Working out the tension

Physiotherapy for arthritic pain: Is it an effective treatment?

Arthritis is a common condition that affects millions of Australians every year. It occurs when the cartilage that surrounds your bones becomes worn out, causing the bones of your joints to rub together. This friction is what results in inflammation, pain and discomfort. 

In addition, arthritis can limit daily functions when it affects critical joints around the body- such as your knees, spine and elbows.

Causes of arthritic pain

Arthritis can be triggered by many different factors/conditions. For example, an injury to the joints or bone tissue can cause the cartilage to become dislodged. In addition, a bacterial infection in the surrounding tissues can also cause inflammation and erosion of bone cartilage.

Other causes of arthritis include hereditary issues and autoimmune conditions. Autoimmune diseases are particularly problematic because they cause your body to attack itself. This results in the wearing away of bone tissue and symptoms such as swelling, stiffness, pain and tender joints.

How physiotherapy can help you manage arthritis

While there are many proposed methods of treating arthritic pain, few are as effective as a thorough physiotherapy plan. Physio can be used to ease tension around affected joints and to promote natural healing.

By the body essentially healing itself, you will end up with healthier bone tissue and reduced pain in the long run. Here are several physiotherapy treatment plans that can help you manage arthritic pain.

1. Hot and cold therapy

Hot and cold therapy has been used for many years to improve blood circulation and heal affected muscles. With regards to arthritic pain, hot and cold therapy can promote the healing of affected tissues while alleviating pain.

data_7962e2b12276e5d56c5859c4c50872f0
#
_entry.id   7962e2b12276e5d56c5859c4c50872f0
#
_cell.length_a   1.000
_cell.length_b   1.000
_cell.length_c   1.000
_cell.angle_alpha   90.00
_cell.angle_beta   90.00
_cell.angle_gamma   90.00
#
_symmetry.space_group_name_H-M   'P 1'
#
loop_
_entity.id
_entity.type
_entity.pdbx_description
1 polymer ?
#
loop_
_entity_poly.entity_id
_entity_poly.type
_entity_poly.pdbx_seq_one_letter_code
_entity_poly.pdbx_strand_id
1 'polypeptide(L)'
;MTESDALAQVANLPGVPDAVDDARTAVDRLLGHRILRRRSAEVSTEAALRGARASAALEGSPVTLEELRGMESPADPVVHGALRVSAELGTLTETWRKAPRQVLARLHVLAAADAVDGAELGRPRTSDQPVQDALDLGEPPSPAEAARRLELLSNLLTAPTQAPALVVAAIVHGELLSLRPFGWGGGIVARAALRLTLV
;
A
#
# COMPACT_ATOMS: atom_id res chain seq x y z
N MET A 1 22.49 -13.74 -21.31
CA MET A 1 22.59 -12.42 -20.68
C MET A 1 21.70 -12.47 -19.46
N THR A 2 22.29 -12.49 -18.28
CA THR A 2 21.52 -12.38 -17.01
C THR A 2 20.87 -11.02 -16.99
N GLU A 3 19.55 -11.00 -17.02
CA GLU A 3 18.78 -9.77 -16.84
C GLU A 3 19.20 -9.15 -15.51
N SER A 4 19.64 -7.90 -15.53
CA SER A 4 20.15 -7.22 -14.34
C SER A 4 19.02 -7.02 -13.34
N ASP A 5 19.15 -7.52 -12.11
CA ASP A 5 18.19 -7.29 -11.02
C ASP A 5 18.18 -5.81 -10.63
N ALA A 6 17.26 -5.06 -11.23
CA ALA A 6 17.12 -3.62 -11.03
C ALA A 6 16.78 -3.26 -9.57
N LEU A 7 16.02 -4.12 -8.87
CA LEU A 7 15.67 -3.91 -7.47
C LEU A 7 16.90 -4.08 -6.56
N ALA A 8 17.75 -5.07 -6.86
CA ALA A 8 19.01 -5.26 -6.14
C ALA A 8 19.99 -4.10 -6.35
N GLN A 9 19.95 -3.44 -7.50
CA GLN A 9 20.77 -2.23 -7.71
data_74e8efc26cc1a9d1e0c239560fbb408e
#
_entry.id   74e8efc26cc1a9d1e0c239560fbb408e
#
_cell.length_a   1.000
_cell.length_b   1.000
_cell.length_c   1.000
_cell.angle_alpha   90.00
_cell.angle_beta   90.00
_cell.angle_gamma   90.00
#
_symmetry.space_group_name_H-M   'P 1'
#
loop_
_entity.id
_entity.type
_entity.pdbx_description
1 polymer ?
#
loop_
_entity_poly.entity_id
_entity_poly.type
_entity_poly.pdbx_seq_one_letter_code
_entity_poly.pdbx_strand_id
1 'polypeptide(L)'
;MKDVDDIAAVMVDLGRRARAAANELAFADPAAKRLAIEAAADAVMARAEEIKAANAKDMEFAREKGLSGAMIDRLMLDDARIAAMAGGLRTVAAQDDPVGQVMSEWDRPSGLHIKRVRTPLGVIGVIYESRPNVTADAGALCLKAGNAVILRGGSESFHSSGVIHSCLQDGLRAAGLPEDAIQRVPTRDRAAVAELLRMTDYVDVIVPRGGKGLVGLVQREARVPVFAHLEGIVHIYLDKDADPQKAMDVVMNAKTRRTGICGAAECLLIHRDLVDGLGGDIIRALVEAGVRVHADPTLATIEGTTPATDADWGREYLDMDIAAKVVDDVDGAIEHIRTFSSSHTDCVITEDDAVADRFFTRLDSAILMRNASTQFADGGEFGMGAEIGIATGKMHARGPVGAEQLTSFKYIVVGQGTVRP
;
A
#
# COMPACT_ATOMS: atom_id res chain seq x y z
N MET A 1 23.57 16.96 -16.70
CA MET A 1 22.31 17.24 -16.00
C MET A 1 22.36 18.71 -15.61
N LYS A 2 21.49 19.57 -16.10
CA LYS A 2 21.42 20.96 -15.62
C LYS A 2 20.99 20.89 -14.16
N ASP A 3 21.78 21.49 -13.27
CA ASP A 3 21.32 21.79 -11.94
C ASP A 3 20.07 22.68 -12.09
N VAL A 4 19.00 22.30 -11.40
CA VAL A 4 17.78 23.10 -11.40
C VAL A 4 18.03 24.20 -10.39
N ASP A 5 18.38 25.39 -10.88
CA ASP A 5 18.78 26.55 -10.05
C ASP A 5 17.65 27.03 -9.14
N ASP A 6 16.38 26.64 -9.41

During hot therapy, heat is applied to the affected joints to increase the flow of blood to those regions. Increased blood flow brings nutrients and soothes excessive discomfort. Cold therapy is also used to reduce the amount of blood that flows to an affected joint, so as to reduce inflammation and swelling.

2. Regular exercise around the affected joints

To prevent the affected joints from becoming overly stiff, light exercises can be carried out. These exercises keep your muscles and bone tissue healthy so as to fight off infections. Regular exercise also eases discomfort around joints that are necessary for movement (such as knees and elbows).

3. Using assistive devices to ease tension in the affected areas

Your physiotherapist may also suggest the use of assistive devices such as canes to ease the pressure and tension on weight-bearing joints. The idea is to balance between regular exercise and rest so as to soothe and heal the friction occurring inside your bones.

About Me

Working out the tension

It's amazing how much difference a massage can make to your feelings about the world. Before I go into a massage, I'm at war with everyone, fighting for car parks and places in the queue. Afterwards, I start to see everybody's point of view - I smile more and they smile back at me. When I'm relaxed, I have a sense of contentment that rubs off on everyone I deal with. I think everyone should get regular massages; the world might start to be a kinder and gentler place. If you love a great back rub, then keep reading!